Life is short, break the rules. Forgive quickly, kiss slowly. Love truly, laugh uncontrollably and never regret anything that makes you smile. - Samuel Longhorne Clemens (Mark Twain)

Tuesday, October 12, 2021

Something Else Finished - A record month so far

Yes, the tea rack is finished and currently holding jars and cans of loose leaf tea. I'm pretty pleased with it, there are a few mistakes and some things that could have done better but it still looks pretty good.

For the final finish I sanded the components before I assembled them, much easier to do that way, working up from 120 Grit to 400 Grit sand paper. Very much worth the effort and its not a huge item so it wasn't terribly time consuming to do. I then followed it up with two coats of Danish Oil, Dark Walnut which really brought out the beauty of the Tzalam wood that I used for it.

I'll probably build another one to fix the mistakes but there is no rush to do that, its getting the job done and most people aren't going to notice the mistakes.

She likes her loose leaf tea, the tea bags are for me!

Friday, October 8, 2021

Its that time of year! 2021 Christmas Card

This will be the fourth year that my wife and I will be designing and printing our own Christmas cards. Its definitely something that we look forward to doing each year despite the amount of time it takes. We are not going to tackle a multi color, multi plate card this year! While last year's card turn out pretty good, in the end it was a little nerve wracking and took even more time to finish.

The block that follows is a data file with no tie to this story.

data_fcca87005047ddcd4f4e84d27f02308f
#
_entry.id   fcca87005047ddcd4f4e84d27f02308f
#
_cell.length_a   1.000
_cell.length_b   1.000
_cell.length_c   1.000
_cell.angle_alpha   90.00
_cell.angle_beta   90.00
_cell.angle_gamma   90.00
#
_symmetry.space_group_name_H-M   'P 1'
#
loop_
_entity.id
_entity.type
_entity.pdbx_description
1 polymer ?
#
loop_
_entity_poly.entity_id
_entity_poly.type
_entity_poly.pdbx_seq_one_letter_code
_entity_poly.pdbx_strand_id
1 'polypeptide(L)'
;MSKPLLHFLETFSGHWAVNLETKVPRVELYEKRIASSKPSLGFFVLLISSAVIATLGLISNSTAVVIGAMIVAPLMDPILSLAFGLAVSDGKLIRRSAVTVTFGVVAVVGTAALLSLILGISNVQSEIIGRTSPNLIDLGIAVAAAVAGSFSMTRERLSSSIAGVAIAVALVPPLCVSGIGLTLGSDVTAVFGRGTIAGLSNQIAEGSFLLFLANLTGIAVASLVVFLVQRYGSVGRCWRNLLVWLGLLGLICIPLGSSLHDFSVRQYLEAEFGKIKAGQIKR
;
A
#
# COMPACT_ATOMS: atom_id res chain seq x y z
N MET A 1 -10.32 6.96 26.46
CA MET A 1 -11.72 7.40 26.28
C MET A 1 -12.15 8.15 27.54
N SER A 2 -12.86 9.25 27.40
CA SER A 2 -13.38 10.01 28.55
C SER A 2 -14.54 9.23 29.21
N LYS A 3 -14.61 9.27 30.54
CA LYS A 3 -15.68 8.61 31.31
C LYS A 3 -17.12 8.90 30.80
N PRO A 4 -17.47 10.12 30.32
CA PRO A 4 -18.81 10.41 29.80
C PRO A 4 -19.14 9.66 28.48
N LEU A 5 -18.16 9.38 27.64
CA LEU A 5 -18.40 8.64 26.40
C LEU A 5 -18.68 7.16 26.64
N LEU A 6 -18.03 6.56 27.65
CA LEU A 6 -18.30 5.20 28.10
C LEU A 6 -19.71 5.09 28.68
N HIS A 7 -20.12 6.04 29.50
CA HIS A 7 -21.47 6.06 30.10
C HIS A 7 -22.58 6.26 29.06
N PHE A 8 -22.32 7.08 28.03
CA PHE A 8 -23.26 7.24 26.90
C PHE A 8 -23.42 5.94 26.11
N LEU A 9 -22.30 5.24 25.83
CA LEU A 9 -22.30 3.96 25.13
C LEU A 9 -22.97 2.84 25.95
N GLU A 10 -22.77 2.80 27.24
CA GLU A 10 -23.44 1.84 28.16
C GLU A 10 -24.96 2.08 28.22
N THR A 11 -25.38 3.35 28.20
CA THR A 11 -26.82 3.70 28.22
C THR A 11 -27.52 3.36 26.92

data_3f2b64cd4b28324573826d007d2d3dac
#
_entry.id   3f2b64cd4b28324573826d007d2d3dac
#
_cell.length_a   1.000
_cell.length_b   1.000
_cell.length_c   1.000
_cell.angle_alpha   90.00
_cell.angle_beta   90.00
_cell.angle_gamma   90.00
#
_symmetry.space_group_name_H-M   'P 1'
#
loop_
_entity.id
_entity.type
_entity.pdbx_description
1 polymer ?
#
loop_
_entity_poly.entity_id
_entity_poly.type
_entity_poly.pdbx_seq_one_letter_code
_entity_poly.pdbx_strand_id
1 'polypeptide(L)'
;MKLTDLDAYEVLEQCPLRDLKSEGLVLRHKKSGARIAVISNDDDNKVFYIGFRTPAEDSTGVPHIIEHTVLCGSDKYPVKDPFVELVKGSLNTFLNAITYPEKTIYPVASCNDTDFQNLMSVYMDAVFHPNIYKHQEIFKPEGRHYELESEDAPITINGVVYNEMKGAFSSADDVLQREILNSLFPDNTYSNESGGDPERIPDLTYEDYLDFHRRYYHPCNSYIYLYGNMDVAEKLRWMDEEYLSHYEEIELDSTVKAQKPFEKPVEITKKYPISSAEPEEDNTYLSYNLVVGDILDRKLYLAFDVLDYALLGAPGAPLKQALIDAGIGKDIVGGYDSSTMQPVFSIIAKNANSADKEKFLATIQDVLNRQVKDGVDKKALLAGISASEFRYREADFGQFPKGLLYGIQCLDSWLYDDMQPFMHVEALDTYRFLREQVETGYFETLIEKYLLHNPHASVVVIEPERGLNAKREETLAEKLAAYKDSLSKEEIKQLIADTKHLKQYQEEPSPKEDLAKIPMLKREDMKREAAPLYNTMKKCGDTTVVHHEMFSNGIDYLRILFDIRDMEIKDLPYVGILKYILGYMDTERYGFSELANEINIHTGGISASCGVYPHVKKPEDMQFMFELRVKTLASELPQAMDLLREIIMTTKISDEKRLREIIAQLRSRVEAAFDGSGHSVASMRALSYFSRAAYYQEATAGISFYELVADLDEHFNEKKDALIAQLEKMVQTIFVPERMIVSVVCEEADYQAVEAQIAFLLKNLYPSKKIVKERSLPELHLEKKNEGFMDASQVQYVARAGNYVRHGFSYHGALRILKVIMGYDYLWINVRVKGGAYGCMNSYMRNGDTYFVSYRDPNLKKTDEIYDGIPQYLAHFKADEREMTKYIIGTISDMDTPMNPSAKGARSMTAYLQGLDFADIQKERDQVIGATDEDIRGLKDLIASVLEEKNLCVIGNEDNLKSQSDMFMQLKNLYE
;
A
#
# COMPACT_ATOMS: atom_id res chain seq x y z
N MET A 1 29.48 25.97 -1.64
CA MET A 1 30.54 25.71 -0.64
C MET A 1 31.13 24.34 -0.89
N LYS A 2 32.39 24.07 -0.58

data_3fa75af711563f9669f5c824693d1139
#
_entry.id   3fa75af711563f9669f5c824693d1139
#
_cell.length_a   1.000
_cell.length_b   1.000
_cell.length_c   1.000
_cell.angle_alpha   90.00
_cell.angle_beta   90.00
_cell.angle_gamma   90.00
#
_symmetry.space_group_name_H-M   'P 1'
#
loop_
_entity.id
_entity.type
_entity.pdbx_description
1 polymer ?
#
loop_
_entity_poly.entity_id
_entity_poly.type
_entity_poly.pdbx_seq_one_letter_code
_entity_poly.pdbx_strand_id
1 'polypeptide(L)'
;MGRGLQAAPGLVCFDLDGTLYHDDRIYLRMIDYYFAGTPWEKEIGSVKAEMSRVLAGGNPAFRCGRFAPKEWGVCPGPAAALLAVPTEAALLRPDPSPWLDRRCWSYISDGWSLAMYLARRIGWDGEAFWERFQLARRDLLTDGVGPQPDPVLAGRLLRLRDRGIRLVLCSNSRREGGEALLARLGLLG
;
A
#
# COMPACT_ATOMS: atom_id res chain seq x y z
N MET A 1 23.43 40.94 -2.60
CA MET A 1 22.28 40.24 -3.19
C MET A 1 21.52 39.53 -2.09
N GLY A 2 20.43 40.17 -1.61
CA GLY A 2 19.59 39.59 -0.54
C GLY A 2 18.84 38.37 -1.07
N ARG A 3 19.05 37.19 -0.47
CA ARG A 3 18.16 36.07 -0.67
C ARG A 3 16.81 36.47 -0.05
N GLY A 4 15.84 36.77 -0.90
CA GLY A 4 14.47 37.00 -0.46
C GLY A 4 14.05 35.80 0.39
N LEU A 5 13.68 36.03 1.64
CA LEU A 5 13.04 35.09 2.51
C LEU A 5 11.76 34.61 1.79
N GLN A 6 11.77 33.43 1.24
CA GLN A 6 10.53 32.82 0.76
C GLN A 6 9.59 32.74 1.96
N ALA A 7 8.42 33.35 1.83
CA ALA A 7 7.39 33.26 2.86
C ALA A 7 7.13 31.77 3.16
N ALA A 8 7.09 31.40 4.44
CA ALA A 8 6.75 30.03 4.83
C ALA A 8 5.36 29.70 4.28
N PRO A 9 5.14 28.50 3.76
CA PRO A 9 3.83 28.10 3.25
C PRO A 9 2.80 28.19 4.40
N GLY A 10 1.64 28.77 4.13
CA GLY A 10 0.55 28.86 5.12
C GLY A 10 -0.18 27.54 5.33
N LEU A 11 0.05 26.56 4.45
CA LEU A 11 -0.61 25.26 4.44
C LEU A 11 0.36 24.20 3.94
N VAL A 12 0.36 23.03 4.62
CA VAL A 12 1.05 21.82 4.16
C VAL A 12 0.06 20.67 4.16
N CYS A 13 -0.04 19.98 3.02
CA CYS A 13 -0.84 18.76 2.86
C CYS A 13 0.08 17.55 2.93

We are going to go back to a single color block this year and I have finished a couple of sketches for the design. Take a look let me know what you think of the two concepts and if you are from Colorado do you recognize the peak.

Quick sketches from this morning. Just have to pick one and then I can refine it for printing. Both of these have far to many very fine lines for printing purposes. 

Thursday, October 7, 2021

Game Design Thoughts - Mountain Passes revisited

Warning this rambles more than a little bit

While I still feel that ignoring  mountain passes, even in an 18xx game, shouldn't be done. Yet I can't ignore how restrictive that makes the board. Will a restrictive board, from the viewpoint of laying track tiles, be fun to play on? Will there be a reasonable replay value?

I have read all of the comments I can find about the CO 18xx (Rock & Stocks) and I'm not sure that it even came up as a design element, although 3 tunnel companies were originally included in the early drafts and were eventually eliminated because no one used them. The question that comes to mind is that board may not be restrictive enough, especially when you see the amount of track that is seems to be laid in northwestern Colorado. Where is the compromise point?